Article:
Mars' huge canyon system, Valles Marineris, may hold hidden water beneath the surface, according to a new study. The European Space Agency (ESA) and Roscosmos' collbaorative ExoMars Trace Gas Orbiter (TGO) discovered large volumes of water in the canyon's heart. By monitoring the hydrogen concentration in the uppermost metre of the Red Planet's soil, TGO's FREND (Fine Resolution Epithermal Neutron Detector) has been probing these discoveries. This is due to the fact that hydrogen is a key indicator of water concentration. Water is known to exist on Mars but mostly in the polar regions in a frozen form and in traces at lower latitudes of the planet as near-surface water.
The ESA quoted Igor Mitrofanov, the lead author of the study as saying, “With TGO we can look down to one metre below this dusty layer and see what's really going on below Mars' surface — and, crucially, locate water-rich ‘oases' that couldn't be detected with previous instruments.”
Based on FREND's observations, researchers believe the enormous amounts of hydrogen in the canyon are bonded into water molecules. This means that water makes up approximately 40 percent of the region's near-surface material.
Co-author Alexey Malakhov explained why FREND's neutron telescope has been used for detection. He said that when “highly energetic particles known as galactic cosmic rays” come in contact with Mars, neutrons are formed. He went on to add that drier soils emit more neutrons than wetter ones, making it possible for researchers to estimate how much water is in a soil by looking at the neutrons it emits.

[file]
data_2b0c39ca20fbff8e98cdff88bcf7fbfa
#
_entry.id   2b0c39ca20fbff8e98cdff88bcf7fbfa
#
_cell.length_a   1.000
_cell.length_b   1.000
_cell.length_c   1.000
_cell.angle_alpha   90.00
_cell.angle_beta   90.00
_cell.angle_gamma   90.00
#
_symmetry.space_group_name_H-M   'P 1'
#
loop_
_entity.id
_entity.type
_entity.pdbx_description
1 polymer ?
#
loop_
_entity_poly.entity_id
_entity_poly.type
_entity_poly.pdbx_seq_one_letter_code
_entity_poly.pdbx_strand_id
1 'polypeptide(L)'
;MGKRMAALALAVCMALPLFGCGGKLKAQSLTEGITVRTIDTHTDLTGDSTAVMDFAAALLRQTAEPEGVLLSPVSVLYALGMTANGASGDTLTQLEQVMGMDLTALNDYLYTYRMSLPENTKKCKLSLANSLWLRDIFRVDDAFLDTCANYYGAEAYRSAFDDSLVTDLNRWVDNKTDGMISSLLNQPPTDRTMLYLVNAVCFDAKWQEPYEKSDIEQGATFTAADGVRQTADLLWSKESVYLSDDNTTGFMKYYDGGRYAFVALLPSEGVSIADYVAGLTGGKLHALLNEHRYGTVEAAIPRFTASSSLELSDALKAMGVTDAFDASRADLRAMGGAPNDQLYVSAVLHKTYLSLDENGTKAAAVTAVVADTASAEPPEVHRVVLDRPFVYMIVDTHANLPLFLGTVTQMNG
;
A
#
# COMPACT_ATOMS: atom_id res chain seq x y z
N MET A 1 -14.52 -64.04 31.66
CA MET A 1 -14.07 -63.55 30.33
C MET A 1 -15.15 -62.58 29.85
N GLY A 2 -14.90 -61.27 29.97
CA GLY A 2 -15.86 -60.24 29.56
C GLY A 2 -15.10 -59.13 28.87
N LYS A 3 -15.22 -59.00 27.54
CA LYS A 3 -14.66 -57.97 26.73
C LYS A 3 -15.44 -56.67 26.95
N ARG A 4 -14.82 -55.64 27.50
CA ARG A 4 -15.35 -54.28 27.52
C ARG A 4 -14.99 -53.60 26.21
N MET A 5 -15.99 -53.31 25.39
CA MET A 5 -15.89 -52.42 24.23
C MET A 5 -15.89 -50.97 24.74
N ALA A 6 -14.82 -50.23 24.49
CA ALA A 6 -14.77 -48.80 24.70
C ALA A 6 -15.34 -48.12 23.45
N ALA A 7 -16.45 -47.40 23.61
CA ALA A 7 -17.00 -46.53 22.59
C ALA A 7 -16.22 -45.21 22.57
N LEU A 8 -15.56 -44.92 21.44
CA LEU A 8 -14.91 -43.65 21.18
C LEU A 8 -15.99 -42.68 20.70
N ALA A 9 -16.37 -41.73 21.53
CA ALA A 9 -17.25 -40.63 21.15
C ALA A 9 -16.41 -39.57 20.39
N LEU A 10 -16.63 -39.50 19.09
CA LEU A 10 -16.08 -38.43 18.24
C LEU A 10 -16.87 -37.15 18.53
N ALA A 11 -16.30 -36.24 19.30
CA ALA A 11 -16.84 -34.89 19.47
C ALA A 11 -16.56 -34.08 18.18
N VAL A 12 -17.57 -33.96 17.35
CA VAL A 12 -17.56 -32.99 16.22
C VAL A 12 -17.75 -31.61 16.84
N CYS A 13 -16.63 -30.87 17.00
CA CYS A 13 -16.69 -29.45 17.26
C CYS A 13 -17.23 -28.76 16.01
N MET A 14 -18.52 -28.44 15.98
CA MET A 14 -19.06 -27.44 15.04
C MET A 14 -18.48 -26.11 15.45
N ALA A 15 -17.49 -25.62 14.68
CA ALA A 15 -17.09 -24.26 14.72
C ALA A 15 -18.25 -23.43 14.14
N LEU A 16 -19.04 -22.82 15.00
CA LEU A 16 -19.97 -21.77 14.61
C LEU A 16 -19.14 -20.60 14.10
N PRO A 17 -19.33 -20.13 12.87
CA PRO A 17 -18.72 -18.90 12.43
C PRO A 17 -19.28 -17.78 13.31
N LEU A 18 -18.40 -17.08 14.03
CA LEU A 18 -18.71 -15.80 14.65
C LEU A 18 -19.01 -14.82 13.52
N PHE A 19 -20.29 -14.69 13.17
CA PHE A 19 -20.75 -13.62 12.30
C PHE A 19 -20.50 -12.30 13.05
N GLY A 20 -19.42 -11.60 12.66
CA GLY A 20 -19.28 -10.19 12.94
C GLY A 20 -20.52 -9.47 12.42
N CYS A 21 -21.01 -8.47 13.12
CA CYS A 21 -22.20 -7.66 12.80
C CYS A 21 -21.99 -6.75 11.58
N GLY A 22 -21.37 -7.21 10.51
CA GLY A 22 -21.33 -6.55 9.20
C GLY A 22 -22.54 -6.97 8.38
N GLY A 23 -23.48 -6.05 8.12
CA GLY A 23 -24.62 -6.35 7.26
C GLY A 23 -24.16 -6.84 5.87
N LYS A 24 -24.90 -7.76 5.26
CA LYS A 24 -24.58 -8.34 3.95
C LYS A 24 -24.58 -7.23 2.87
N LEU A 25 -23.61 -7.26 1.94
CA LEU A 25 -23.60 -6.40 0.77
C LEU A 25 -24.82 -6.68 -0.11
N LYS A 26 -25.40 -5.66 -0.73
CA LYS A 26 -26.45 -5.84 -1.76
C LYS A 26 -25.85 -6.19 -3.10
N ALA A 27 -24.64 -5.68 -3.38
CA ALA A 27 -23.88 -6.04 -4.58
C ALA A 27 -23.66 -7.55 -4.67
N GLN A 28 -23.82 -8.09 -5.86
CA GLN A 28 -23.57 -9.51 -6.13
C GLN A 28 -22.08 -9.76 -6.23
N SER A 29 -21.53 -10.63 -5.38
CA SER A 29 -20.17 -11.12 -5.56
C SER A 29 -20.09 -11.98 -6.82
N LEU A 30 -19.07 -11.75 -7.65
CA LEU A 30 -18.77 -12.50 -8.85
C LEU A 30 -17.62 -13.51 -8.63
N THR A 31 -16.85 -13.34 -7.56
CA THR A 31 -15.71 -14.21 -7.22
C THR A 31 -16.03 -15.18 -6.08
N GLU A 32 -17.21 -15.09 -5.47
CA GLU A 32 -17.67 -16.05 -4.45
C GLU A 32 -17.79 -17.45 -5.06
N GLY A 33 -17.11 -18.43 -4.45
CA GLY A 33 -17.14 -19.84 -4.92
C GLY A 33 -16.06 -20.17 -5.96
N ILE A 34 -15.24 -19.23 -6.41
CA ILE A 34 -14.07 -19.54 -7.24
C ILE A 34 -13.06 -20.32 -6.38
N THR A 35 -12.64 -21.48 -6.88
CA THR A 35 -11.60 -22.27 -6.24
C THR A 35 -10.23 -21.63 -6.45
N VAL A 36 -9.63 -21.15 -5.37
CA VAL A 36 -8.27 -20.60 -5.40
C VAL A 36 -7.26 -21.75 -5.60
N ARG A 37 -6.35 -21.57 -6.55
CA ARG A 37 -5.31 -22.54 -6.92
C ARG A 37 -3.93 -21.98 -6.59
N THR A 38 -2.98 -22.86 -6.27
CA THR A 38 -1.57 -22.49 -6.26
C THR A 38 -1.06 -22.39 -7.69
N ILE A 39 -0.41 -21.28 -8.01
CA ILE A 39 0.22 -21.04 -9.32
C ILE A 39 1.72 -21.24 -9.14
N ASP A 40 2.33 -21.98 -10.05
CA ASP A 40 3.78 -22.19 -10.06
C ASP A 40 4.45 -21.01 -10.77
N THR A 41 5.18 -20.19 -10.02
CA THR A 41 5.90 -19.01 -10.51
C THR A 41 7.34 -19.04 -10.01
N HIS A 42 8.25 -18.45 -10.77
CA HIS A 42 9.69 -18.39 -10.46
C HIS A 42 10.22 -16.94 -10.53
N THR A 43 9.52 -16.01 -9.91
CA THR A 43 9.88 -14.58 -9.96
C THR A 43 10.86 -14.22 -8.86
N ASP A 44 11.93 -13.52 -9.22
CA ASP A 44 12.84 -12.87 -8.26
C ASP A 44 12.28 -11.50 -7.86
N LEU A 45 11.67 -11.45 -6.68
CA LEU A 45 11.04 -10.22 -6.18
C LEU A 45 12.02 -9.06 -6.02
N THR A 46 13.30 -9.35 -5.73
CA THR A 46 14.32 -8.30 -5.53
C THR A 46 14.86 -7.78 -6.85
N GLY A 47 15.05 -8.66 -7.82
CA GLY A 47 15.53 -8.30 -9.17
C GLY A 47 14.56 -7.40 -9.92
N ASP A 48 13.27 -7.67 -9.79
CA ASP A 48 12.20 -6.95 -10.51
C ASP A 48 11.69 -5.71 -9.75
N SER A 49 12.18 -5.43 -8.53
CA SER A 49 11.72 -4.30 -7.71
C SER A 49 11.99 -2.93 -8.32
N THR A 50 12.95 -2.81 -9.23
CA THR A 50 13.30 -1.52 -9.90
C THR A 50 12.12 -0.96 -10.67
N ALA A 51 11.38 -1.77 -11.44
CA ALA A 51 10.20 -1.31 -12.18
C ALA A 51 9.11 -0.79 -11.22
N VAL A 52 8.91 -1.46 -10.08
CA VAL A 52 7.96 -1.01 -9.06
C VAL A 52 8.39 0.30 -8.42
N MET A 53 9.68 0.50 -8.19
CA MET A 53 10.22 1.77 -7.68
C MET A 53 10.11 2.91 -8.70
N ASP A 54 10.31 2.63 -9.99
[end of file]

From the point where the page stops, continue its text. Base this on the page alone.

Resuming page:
Researchers studied the FREND observations from May 2018 to February 2021 to come to a conclusion. According to them, the suspected water in Mars' canyon may be compared to Earth's permafrost region, where water ice permanently persists under dry soil.
Water ice is unusual on Mars' lower latitudes. This is because the temperatures are so high that water molecules evaporate in this region. Co-author Hakan Svedhem said, "This finding is an amazing first step, but we need more observations to know for sure what form of water we're dealing with."
Discovering a reservoir of water at the Valles Marineris is important as several future missions to Mars are scheduled to land at lower latitudes for future exploration.
The Valles Marineris is often compared to Earth's Grand Canyon, which is ten times shorter and five times shallower. Mars' canyon is the largest canyon in the Solar System and also the planet's most majestic landscape.
Colin Wilson, ESA's ExoMars TGO project scientist, said, that knowing Mars' present-day water content would enable researchers to understand what happened to the planet's once-abundant water. The discovery will also help to detect signs of past life, organic materials, and habitable environments.